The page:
As the CEO of Public Radio International, Alisa Miller’s insight regarding changes in the human knowledge condition has focused on the exponential change in reporting the news in broadcast media’s super-connected world. She points to the revenue issue by comparing the number of seconds used to report events in February 2017 (Nuclear North Korea, United Nation’s dark report on global warming, flooding in Indonesia) and then points out why the death of Anna Nicole Smith received ten times the coverage of the UN report. First, it was cheaper to recycle AP and Reuters. Second, the 50% reduction of foreign news bureaus by American media outlets, and third, most people get their news from local TV stations that who spend only 12% of their time on world events, while according to a Pew Research Center for the People and the Press found over 50% of Americans have a severe interest in global issues. A clip of chart (below) from her TED talk illustrates this contradiction.
The Telephone Consumer Protection Act (TCPA)
To help illustrate the rate of change since the observations made by Alisa Miller in 2008, all the above and more are available for viewing and reading across “all of your devices.” In partial recognition of this new exponent in media, the TCPA charges the FCC with making it unlawful to use automatic dialing equipment and prerecorded messages to contact consumers on their mobile devices without prior consent. Parallel businesses such as Neustar have formed to help telemarketers assure (or evade) compliance.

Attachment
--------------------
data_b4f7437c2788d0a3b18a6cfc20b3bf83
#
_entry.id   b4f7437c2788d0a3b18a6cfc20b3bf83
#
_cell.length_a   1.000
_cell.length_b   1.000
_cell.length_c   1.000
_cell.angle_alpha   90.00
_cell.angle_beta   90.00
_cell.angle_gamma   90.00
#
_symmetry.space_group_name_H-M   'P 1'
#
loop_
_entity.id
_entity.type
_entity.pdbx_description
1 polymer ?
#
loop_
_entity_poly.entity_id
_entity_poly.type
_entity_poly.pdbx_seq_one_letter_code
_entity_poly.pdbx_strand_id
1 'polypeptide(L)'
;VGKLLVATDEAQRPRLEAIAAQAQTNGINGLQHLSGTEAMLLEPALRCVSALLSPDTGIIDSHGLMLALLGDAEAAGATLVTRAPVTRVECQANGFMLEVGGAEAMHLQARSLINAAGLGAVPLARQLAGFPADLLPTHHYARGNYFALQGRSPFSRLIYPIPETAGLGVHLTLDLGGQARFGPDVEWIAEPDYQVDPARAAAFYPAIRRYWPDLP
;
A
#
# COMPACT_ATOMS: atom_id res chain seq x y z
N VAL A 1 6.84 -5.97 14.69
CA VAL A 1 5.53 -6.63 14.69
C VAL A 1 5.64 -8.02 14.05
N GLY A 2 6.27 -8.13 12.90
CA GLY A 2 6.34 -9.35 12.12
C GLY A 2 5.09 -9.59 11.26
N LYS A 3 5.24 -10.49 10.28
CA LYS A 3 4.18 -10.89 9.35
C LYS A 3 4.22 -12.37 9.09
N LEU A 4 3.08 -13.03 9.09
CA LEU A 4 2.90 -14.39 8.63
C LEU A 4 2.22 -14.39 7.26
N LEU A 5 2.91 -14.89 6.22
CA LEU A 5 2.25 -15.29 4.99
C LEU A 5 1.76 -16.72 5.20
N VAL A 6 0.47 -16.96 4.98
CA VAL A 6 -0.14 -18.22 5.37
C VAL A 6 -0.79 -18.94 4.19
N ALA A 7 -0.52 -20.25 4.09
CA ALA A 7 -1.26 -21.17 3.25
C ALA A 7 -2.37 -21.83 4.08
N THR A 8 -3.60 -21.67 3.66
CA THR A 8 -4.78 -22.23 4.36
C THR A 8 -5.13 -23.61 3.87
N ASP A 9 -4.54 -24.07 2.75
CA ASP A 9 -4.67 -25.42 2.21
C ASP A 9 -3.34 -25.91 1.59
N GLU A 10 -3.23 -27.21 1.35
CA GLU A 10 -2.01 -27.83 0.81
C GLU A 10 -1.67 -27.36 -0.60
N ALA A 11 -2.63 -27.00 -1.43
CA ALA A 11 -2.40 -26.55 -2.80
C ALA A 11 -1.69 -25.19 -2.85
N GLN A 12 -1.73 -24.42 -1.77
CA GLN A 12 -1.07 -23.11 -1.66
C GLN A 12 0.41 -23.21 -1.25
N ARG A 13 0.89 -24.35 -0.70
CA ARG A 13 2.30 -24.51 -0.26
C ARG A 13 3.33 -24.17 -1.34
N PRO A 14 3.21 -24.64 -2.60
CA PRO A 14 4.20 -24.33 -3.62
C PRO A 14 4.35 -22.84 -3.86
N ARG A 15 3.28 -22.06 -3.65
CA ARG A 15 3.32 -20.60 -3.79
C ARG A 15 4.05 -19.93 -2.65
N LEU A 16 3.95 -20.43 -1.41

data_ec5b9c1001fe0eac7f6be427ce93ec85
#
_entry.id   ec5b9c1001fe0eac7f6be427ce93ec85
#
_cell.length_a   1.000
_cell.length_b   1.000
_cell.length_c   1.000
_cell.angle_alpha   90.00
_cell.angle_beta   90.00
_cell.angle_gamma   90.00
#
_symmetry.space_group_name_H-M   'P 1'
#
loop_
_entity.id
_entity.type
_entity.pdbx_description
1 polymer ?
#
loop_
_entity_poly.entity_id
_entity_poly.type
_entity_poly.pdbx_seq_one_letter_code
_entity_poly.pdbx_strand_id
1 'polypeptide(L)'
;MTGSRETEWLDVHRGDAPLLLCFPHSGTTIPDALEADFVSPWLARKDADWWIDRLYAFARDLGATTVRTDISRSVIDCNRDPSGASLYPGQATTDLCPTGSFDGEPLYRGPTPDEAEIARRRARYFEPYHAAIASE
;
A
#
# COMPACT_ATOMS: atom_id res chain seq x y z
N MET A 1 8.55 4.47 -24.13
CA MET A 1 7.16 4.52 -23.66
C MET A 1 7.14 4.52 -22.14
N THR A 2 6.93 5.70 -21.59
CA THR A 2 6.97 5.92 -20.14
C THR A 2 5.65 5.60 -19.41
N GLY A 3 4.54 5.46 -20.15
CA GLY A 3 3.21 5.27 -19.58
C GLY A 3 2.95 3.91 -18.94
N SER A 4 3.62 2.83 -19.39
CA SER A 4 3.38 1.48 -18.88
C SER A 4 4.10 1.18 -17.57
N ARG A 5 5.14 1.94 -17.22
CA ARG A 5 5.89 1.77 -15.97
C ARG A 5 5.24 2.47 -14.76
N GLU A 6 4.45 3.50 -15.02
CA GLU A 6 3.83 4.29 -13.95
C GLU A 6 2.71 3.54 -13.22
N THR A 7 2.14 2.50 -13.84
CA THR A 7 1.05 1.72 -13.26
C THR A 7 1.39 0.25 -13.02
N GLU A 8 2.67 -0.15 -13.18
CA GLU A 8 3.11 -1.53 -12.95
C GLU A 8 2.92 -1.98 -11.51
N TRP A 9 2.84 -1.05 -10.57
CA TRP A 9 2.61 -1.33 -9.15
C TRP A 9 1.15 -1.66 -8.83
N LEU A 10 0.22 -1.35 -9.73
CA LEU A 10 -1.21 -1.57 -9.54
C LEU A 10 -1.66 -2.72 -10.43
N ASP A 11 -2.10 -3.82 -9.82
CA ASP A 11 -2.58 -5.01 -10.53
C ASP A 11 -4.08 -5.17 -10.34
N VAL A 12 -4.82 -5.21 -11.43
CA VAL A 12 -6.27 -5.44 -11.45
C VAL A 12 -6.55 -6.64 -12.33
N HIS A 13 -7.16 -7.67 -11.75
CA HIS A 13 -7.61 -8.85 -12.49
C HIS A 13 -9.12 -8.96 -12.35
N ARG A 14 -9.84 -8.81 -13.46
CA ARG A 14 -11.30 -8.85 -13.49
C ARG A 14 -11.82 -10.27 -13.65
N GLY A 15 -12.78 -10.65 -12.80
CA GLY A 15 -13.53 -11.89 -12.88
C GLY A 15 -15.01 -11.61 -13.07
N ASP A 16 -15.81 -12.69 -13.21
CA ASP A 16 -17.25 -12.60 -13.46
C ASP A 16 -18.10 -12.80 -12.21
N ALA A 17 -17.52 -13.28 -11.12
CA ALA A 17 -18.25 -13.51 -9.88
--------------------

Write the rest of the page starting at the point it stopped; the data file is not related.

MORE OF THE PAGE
Other companies such as Granicus are digital communication services designed to provide sources of public data (e.g., legislation, policy changes, meetings, minutes, voting, lawsuits) for political representatives and government agency clients. The business model of both use digital platforms that integrate information and communicate content conveniently to their client’s constituents. Restrictions on telemarketing messages distributed on rapidly changing platforms inject ambiguity into the making of public policy. For example, federal government officials and agencies are not subject to the TCPA rule, but the FCC has yet to address whether the TCPA federal exemption applies to state and local governments. Since the passage of this law (2005), it remains unclear what the FCC will do.